Tellingly, Colombia's National Indigenous Organization, which represents regional Indigenous organizations from across the country, reports it was not invited to provide input to the 2014 federal government report. Amnesty International and other Canadian NGOs have expressed serious misgivings about an online "consultation" that was quietly posted on a Canadian government webpage in March which lasted just six working days.

"A methodology lacking in credibility and the narrow report it has produced have turned a blind eye to the dire crisis experienced by Indigenous peoples in Colombia and concerns that are all too real in areas where Canadian companies are moving in," said Alex Neve. "At the very least, Canadian companies need to be properly informed so they can avoid becoming embroiled in, exacerbating or benefiting from human rights violations."

"We are calling on the Government of Canada to ensure that the human rights and Indigenous rights of Indigenous peoples in Colombia are respected and upheld," concluded Regional Chief Picard.


The Assembly of First Nations and Amnesty International publicly called on the Canadian government to ensure its 2014 human rights report on the free trade deal pay particular attention to the human rights emergency for Indigenous peoples in Colombia and the footprint of Canadian resource extraction companies. Last month, the two organizations delivered thousands of petitions from concerned Canadians to Foreign Minister John Baird. To date, Amnesty has counted more than 65,000 appeals for action on behalf of threatened Indigenous peoples in Colombia.

In 2009, Colombia's highest court ruled that 34 of 102 Indigenous nations in Colombia were "threatened with physical and cultural extermination" amidst armed conflict, forced displacement and the imposition of resource extraction and other economic projects. The National Indigenous Organization of Colombia (ONIC) reports that dozens of other Indigenous nations are at grave risk, and has expressed concern about assaults on Indigenous lands and lives in areas where resource extraction licences are being granted in violation of the right of Indigenous peoples to free, prior and informed consent. "We are concerned about the imposition of resource extraction projects that violate the rights of Indigenous communities and aggravate a situation in which the very survival of dozens of Indigenous nations is at risk," said ONIC Chief Luis Fernando Arias in a letter dated April 26, 2014.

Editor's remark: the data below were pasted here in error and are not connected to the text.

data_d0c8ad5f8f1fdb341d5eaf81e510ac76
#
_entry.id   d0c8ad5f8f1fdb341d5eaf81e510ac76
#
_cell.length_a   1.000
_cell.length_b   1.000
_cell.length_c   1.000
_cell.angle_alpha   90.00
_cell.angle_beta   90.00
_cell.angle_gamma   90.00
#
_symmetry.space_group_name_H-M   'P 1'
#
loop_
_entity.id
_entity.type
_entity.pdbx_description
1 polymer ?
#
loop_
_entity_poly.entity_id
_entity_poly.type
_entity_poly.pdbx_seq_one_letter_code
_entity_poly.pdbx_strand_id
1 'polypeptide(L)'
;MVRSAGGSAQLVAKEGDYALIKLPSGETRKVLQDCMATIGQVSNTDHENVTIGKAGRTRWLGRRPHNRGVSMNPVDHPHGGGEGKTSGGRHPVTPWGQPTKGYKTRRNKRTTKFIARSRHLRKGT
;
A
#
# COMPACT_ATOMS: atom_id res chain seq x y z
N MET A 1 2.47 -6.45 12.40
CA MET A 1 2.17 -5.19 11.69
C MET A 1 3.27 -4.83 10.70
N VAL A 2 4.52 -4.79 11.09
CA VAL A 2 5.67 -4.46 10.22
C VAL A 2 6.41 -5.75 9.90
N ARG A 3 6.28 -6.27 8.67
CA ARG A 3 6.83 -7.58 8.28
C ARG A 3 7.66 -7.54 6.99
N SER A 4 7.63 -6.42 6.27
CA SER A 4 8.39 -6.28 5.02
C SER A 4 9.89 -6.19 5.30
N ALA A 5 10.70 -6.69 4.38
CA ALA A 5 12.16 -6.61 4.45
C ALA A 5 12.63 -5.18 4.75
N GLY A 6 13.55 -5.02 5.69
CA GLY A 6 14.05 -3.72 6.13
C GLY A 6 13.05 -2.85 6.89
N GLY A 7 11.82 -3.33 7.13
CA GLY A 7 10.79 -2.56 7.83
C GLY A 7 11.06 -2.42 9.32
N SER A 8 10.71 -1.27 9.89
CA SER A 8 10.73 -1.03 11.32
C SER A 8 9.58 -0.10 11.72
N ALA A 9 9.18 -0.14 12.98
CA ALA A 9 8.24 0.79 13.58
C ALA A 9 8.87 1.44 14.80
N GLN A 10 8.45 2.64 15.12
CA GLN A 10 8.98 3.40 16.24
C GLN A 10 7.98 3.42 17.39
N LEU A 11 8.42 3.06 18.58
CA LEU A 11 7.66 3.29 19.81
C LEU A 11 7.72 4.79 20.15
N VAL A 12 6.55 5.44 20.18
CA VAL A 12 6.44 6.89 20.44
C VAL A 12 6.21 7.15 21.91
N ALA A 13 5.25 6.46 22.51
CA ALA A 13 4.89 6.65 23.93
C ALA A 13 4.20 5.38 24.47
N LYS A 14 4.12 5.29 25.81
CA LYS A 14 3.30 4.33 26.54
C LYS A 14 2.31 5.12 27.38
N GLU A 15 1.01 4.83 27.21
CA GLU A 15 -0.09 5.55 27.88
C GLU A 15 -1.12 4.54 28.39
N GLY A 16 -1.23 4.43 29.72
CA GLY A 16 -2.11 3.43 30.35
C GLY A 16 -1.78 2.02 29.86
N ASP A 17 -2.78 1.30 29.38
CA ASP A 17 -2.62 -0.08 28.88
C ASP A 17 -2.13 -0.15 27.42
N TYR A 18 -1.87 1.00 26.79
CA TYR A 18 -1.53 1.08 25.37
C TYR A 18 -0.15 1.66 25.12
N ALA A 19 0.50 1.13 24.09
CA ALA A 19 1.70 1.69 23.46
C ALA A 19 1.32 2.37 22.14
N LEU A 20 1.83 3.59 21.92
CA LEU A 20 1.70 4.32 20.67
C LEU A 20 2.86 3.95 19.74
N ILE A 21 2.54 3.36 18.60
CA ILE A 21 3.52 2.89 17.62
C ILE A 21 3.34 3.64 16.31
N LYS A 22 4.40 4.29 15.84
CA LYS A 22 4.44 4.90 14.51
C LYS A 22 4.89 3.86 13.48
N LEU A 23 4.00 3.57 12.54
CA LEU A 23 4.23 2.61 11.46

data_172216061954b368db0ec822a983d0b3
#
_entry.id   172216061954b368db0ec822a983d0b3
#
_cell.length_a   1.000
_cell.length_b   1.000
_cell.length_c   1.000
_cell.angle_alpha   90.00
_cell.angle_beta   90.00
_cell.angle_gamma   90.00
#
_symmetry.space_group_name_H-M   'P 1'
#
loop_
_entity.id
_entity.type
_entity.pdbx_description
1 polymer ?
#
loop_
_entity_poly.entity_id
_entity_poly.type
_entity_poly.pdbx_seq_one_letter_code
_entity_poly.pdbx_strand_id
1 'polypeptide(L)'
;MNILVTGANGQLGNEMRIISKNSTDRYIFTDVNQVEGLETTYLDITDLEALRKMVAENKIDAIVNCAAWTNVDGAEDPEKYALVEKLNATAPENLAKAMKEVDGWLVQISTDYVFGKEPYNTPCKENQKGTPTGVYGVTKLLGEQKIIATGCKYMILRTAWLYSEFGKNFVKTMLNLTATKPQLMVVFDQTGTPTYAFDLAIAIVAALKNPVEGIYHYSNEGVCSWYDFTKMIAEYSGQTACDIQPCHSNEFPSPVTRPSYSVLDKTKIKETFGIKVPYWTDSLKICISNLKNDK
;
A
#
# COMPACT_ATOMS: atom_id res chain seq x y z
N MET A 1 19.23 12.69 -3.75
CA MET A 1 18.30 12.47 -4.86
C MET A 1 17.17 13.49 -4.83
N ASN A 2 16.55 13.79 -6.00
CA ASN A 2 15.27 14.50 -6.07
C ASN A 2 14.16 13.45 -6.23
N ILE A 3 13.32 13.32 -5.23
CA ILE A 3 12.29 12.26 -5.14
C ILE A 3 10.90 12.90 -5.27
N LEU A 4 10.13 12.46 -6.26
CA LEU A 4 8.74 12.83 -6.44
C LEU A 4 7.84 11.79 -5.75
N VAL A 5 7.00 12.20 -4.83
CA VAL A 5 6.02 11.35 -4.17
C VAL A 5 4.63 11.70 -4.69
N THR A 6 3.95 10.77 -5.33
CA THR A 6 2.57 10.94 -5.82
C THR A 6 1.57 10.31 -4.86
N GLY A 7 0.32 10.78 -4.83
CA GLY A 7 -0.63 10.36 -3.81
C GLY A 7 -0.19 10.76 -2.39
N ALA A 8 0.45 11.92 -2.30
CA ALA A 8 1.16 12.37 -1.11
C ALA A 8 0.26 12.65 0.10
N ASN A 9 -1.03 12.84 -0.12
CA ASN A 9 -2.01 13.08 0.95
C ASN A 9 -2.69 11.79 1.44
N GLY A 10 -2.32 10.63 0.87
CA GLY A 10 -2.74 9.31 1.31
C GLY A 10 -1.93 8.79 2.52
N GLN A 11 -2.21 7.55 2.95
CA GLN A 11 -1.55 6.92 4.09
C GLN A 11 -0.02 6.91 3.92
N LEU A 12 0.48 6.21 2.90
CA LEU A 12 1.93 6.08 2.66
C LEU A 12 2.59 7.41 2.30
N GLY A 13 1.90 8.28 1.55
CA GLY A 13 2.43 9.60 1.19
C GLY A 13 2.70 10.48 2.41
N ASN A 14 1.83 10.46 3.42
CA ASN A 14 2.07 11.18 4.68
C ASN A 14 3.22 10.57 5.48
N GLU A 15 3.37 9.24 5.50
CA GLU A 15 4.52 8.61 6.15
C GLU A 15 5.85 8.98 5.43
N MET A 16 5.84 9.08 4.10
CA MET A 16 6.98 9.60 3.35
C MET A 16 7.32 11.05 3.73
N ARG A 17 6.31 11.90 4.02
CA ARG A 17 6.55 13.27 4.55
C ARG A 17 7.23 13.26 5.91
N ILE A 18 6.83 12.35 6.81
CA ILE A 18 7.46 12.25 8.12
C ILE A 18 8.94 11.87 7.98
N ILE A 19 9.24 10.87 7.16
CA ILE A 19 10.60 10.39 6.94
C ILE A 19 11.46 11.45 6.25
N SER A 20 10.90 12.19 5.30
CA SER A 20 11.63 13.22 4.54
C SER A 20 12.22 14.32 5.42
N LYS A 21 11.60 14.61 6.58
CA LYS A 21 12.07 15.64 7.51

In February, Parliament's Working Group for the Prevention of Genocide and Other Crimes against Humanity, chaired by Senator Romeo Dallaire, held a Round Table to hear the testimony of witnesses from Colombia about the grave human rights crisis experienced by Indigenous peoples and to discuss the role of Canada. The following day, Senator Dallaire addressed the Senate to call for a "proactive" response by the federal government since Canadian companies that have moved in to Colombia are "caught up in this maelstrom."

Last year, the Canadian government's report on the free trade agreement said nothing about the human rights situation of Indigenous peoples in Colombia and also failed to include any information about Canadian investment in Colombia in the mining and oil and gas sectors.

In March, Amnesty International and other Canadian organizations expressed concern about a flawed process on the part of the Canadian government for gathering input from people and organizations that have firsthand information about the scope of human rights violations on the ground in Colombia, essential input for any reliable human rights impact assessment.

For more information, please contact:
Beth Berton-Hunter, Amnesty International Media Officer, 416 363 9933 ext 332, bberton-hunter[at]
Alain Garon, Assembly of First Nations Bilingual Communications Officer: 613 292 0857 agaron[at]